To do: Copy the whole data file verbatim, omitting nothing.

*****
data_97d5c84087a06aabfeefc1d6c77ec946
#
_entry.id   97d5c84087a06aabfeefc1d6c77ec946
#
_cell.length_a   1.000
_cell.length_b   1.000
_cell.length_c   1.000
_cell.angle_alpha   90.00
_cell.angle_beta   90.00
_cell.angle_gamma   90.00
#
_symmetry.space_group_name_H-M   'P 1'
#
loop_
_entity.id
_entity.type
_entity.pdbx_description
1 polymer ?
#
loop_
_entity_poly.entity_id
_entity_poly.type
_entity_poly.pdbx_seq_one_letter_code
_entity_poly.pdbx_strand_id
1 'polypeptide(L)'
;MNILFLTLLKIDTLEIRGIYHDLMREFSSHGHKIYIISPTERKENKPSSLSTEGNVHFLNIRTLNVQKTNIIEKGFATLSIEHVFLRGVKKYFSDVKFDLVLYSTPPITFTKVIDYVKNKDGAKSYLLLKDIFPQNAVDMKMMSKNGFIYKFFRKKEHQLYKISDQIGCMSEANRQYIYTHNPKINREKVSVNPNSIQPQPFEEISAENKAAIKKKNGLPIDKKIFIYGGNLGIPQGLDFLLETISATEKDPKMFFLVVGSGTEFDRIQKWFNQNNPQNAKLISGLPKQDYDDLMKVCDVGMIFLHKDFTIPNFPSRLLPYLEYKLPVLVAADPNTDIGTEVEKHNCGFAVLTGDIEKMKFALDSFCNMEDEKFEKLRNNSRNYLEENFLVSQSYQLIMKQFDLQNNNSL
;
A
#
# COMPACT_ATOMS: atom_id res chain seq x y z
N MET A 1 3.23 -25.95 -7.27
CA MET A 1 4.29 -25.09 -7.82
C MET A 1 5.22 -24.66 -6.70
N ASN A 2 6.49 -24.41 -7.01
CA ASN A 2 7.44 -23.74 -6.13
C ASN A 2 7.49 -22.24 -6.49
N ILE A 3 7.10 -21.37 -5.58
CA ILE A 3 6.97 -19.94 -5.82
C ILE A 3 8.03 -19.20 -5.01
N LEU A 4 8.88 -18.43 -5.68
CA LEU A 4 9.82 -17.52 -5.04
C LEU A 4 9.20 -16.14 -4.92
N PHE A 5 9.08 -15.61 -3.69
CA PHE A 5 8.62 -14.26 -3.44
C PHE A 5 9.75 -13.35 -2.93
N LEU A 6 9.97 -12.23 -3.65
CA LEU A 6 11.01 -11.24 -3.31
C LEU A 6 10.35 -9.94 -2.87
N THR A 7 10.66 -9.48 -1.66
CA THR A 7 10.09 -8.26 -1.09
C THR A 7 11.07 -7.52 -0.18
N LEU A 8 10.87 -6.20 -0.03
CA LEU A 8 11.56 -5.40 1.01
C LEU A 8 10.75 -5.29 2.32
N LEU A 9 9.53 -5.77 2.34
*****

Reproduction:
data_97d5c84087a06aabfeefc1d6c77ec946
#
_entry.id   97d5c84087a06aabfeefc1d6c77ec946
#
_cell.length_a   1.000
_cell.length_b   1.000
_cell.length_c   1.000
_cell.angle_alpha   90.00
_cell.angle_beta   90.00
_cell.angle_gamma   90.00
#
_symmetry.space_group_name_H-M   'P 1'
#
loop_
_entity.id
_entity.type
_entity.pdbx_description
1 polymer ?
#
loop_
_entity_poly.entity_id
_entity_poly.type
_entity_poly.pdbx_seq_one_letter_code
_entity_poly.pdbx_strand_id
1 'polypeptide(L)'
;MNILFLTLLKIDTLEIRGIYHDLMREFSSHGHKIYIISPTERKENKPSSLSTEGNVHFLNIRTLNVQKTNIIEKGFATLSIEHVFLRGVKKYFSDVKFDLVLYSTPPITFTKVIDYVKNKDGAKSYLLLKDIFPQNAVDMKMMSKNGFIYKFFRKKEHQLYKISDQIGCMSEANRQYIYTHNPKINREKVSVNPNSIQPQPFEEISAENKAAIKKKNGLPIDKKIFIYGGNLGIPQGLDFLLETISATEKDPKMFFLVVGSGTEFDRIQKWFNQNNPQNAKLISGLPKQDYDDLMKVCDVGMIFLHKDFTIPNFPSRLLPYLEYKLPVLVAADPNTDIGTEVEKHNCGFAVLTGDIEKMKFALDSFCNMEDEKFEKLRNNSRNYLEENFLVSQSYQLIMKQFDLQNNNSL
;
A
#
# COMPACT_ATOMS: atom_id res chain seq x y z
N MET A 1 3.23 -25.95 -7.27
CA MET A 1 4.29 -25.09 -7.82
C MET A 1 5.22 -24.66 -6.70
N ASN A 2 6.49 -24.41 -7.01
CA ASN A 2 7.44 -23.74 -6.13
C ASN A 2 7.49 -22.24 -6.49
N ILE A 3 7.10 -21.37 -5.58
CA ILE A 3 6.97 -19.94 -5.82
C ILE A 3 8.03 -19.20 -5.01
N LEU A 4 8.88 -18.43 -5.68
CA LEU A 4 9.82 -17.52 -5.04
C LEU A 4 9.20 -16.14 -4.92
N PHE A 5 9.08 -15.61 -3.69
CA PHE A 5 8.62 -14.26 -3.44
C PHE A 5 9.75 -13.35 -2.93
N LEU A 6 9.97 -12.23 -3.65
CA LEU A 6 11.01 -11.24 -3.31
C LEU A 6 10.35 -9.94 -2.87
N THR A 7 10.66 -9.48 -1.66
CA THR A 7 10.09 -8.26 -1.09
C THR A 7 11.07 -7.52 -0.18
N LEU A 8 10.87 -6.20 -0.03
CA LEU A 8 11.56 -5.40 1.01
C LEU A 8 10.75 -5.29 2.32
N LEU A 9 9.53 -5.77 2.34